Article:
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Asia: Asia Refining Sector





Asia Refining Sector

Low expectations are an opportunity

● Divergence between equities and commodities is also evident for Asian refiners, with share prices implying margin cuts. While low levels of 2012 capacity addition can support margins through the year, seasonal strength in diesel cracks on winter demand and increasing exports can be a shorter term catalyst.
● Asian refiner valuations (P/E, EV to EBITDA) are close to their 2009 lows. We estimate the market implies 2012 EBITDA cuts of 17-46%, which translates to about US$2/bbl reduction in GRM on average. This would bring refining benchmarks back to the (low)levels seen in 2010. Benchmarks have been less than 2010 during the crisis, or prior to 2004 (when oil was about US$30/bbl).
● The recent strength in gasoline and FO cracks has helped benchmark margins reach all-time highs. Asian refiners, though, are diesel heavy. Even if gasoline/ FO cracks eased (as they have recently), strength in diesel should more than compensate.
● We would buy the Korean refiners (with S-Oil having the least expectations) for seasonal demand strength. GS is least expensive on P/B multiple, which may limit potential downside.
Please see our detailed note published Oct 27 for details.

Expectations are of declining margins

Asian refining stocks have corrected sharply despite stable and improving near-term refining margins and flat consensus earnings estimates. Headline sector P/E and EV/EBITDA multiples are consequently close to 2009 lows. We believe this is reflective of the uncertain macro and the limited confidence in oil demand and refining margin forecasts. The 2012E consensus EBITDA would have to be downgraded by 17-46% for each of the Asian refining stocks to effectively trade at its five-year average EV/EBITDA multiple (only FPCC does not imply downside). This implies a c.US$2/bbl reduction in GRM on average (highest for RIL, and lowest for TOP), which would bring margins for most companies back to the 2010 levels.

Refining margin benchmarks have been less than those in 2010 and 2009 (due to the financial crisis) and prior to 2004 (when global utilisation rates were low and declining; and oil prices were about

US$30/bbl). Outside of a significant negative surprise on oil demand (perhaps led by another crisis), headline margins should not fall below the 2010 levels, in our view. Stock implied earnings expectations should not have a downside in the near term.

While margins can remain strong near term

Benchmark refining margins (such as the Reuters Singapore Dubai crack) are at all-time highs, but the recent strength has been driven by improving gasoline and fuel oil cracks (on specific supply issues in the near term and stronger Japanese demand for FO post the earthquake). Most Asian refiners have a diesel heavy output. Diesel cracks can improve in the near term on seasonality (winter demand), increasing exports to Europe, and on declining inventories (now downto five-year averages). Even if gasoline/ FO cracks come off their recent highs, stronger diesel can compensate; company profitability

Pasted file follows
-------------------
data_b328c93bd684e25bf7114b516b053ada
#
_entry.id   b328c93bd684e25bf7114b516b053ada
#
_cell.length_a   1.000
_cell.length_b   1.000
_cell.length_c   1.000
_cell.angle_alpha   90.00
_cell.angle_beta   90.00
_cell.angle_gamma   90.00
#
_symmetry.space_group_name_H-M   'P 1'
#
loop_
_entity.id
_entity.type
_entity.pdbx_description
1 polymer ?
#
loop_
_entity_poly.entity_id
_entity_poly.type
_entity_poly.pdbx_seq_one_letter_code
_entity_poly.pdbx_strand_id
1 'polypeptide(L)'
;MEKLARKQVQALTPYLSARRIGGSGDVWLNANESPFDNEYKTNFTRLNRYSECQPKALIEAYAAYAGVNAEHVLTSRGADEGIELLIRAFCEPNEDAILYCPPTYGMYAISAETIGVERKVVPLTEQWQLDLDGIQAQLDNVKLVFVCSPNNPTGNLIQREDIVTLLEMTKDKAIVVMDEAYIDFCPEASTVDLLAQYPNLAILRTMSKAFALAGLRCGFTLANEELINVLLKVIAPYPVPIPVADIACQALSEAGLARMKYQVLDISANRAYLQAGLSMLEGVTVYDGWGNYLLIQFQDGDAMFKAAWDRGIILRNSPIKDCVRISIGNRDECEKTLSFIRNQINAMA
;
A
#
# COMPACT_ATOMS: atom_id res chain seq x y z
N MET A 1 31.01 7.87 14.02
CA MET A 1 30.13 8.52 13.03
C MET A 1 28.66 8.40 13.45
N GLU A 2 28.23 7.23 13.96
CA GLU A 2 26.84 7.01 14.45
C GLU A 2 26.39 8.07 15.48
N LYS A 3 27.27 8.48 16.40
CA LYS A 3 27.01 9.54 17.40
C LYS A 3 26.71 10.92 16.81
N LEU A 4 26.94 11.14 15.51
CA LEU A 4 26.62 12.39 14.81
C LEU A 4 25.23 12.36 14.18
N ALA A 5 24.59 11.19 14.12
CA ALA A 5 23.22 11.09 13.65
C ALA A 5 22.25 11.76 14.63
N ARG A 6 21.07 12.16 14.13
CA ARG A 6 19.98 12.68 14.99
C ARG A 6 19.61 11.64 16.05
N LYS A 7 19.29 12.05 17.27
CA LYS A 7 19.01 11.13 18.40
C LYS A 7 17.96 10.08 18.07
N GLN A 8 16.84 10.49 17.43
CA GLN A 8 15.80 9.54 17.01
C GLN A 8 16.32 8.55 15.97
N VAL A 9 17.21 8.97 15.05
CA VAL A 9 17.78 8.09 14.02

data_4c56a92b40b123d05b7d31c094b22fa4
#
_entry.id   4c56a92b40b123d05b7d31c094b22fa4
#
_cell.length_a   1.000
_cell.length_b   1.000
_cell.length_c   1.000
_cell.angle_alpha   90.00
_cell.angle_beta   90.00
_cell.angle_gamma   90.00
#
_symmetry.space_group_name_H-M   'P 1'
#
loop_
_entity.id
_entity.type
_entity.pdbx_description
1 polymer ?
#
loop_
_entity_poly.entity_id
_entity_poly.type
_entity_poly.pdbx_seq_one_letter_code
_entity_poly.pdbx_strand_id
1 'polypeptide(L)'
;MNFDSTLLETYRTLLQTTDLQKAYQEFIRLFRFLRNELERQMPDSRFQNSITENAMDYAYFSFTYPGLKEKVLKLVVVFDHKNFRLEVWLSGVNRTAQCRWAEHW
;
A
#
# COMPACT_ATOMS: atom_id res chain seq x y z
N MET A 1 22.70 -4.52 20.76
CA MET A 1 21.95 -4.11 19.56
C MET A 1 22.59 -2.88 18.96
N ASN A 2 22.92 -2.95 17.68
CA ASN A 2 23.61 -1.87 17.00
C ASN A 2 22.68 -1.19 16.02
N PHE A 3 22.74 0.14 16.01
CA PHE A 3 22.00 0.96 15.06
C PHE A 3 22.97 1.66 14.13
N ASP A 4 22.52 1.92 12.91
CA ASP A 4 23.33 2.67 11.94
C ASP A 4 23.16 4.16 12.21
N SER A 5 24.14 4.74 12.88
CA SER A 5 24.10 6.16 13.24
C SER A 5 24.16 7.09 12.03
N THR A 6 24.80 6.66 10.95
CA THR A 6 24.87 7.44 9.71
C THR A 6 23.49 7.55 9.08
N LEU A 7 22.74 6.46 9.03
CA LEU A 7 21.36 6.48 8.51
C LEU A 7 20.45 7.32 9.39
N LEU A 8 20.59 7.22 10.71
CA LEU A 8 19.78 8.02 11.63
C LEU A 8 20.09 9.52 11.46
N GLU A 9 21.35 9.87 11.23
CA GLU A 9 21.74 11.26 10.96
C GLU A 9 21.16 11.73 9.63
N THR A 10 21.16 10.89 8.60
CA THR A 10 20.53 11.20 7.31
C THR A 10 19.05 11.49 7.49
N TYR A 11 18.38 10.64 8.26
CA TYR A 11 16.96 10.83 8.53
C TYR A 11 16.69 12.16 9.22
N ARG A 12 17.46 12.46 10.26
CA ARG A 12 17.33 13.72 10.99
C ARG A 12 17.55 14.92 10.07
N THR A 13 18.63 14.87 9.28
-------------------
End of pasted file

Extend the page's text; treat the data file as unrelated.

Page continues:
should remain robust in the near term. The 2012E net global refining capacity addition should be at low (0.7 mbopd) levels, which could support margins even in a soft demand environment.

Asian refining stocks should have upside

While stock prices imply refining margins will fall to relatively low levels, they are likely to remain robust in the near term. Strength in diesel cracks in winter could lead to an expansion in stock multiples and improvement in Asian refiner stock prices, we believe.

Each of the three major Korean refiners should have a potential upside. S-Oil implied the largest consensus downside and, with less non-refining earnings, should have the largest sensitivity to refining margin strength. GS Holdings appears the most inexpensive on a P/B metric, which might limit its downside. TOP stock price implies consensus earnings cuts as well, though not to the extent of the Korean refiners. RIL has the largest refining capacity, but with material other businesses (petchem, E&P) and low balance sheet leverage, it may not be the highest ‘Beta’ refining play. FPCC in Taiwan is expensive, and implies upgrades to 2012E consensus. We would buy the Korean refiners (with S-Oil having the largest sensitivity) for seasonal demand strength. Government intervention on retail pricing and the potential for another economic crisis are the key risks.

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